Ukraine travel guide



Yalta Travel Guide

Yalta History

Yalta History The city of Yalta is located on the site of an ancient Greek colony, the legend said that Yalta was found by Greek sailors who were looking for a safe chore on which to land, it is said that the Yalta name comes from Yalos! (Shore!).

The existence of Yalta was first recorded in the 12th century when it was a fishing settlement.

In 1223, Genghis Khan and his Golden Horde entered Crimea; the land became soon part of the huge Tatar Empire.

In 1475 the Ottoman Turks overran Crimea, including Yalta. Over the next three hundred years the Tatars remained the dominant force in Crimea.

Yalta was annexed by Catherine the Great in representation of the Russian Empire in 1783, along with the rest of Crimea. But a short time after the Ottoman Empire again declared war on Russia, and it took four years before the Turks finally capitulated.

In the 19th century, Nikolai I built a palace near and approved a development plan for the newly designated district of Yalta, the town soon became a fashionable resort for the Russian nobility and gentry bringing investment and prosperity to Yalta.

Leo Tolstoy spent summers there and Anton Chekhov also lived here during 5 years.

In 1889 Tsar Alexander III built the Massandra Palace a short distance to the north of Yalta and Nicholas II built the Livadia Palace in the south of the town in 1911.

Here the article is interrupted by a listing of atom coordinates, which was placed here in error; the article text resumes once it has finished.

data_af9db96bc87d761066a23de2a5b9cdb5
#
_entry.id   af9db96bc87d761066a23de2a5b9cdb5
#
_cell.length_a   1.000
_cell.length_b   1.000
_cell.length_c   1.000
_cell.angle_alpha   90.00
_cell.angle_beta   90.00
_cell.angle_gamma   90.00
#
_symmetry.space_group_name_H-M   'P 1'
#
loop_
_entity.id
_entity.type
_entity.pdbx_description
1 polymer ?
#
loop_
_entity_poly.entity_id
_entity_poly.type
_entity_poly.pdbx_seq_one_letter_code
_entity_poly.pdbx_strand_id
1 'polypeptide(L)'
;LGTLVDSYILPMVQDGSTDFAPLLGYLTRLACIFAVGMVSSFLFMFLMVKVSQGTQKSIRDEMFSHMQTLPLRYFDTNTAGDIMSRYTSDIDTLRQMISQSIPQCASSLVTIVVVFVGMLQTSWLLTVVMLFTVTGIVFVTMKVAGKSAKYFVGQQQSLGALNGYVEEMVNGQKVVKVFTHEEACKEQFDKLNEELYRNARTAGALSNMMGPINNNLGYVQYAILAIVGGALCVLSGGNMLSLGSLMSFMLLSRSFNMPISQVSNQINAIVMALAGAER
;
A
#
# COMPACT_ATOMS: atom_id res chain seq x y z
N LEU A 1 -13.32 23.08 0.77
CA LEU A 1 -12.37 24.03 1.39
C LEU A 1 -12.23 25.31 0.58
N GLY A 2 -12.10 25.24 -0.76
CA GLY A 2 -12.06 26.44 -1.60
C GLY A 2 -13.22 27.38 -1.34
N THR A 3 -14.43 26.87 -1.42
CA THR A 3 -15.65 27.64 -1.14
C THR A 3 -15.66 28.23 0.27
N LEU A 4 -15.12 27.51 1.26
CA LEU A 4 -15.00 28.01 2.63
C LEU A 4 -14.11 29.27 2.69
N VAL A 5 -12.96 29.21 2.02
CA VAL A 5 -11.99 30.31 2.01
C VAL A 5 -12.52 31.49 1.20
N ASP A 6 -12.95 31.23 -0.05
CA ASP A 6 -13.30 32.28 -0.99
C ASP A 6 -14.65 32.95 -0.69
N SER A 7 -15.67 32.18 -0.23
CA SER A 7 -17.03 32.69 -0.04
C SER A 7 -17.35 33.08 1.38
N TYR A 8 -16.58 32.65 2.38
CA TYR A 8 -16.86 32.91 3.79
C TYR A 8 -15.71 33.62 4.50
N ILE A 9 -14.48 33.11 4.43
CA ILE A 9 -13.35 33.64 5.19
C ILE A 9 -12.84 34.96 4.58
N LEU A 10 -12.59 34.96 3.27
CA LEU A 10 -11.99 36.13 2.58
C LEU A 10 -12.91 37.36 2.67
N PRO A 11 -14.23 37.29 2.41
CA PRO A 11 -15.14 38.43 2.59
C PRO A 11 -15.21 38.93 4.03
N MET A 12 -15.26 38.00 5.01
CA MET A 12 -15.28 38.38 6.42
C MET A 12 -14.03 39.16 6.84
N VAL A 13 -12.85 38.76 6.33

After the October 1917 Revolution, Soviet power was established in Yalta in 1918, during the Soviet Era, Yalta was the principal holiday resort of the Soviet Union, holiday makers from all over the Soviet Union relaxed on its beaches.

Yalta came to worldwide attention in 1945 when the Yalta Conference between British Prime Minister Winston Churchill, US President Franklin D. Roosevelt, and Russian Secretary-General Joseph Stalin was held in the Livadia Palace near Yalta, this was a dramatic event, very important from the end of the World War II.

Nikita Khruschev returned Crimea to the Ukrainian SSR in 1954.

Following the collapse of the Soviet Union in 1991, Ukraine declared its independence.

Today Yalta is still almost entirely frequented by Russian and Ukrainian tourists.

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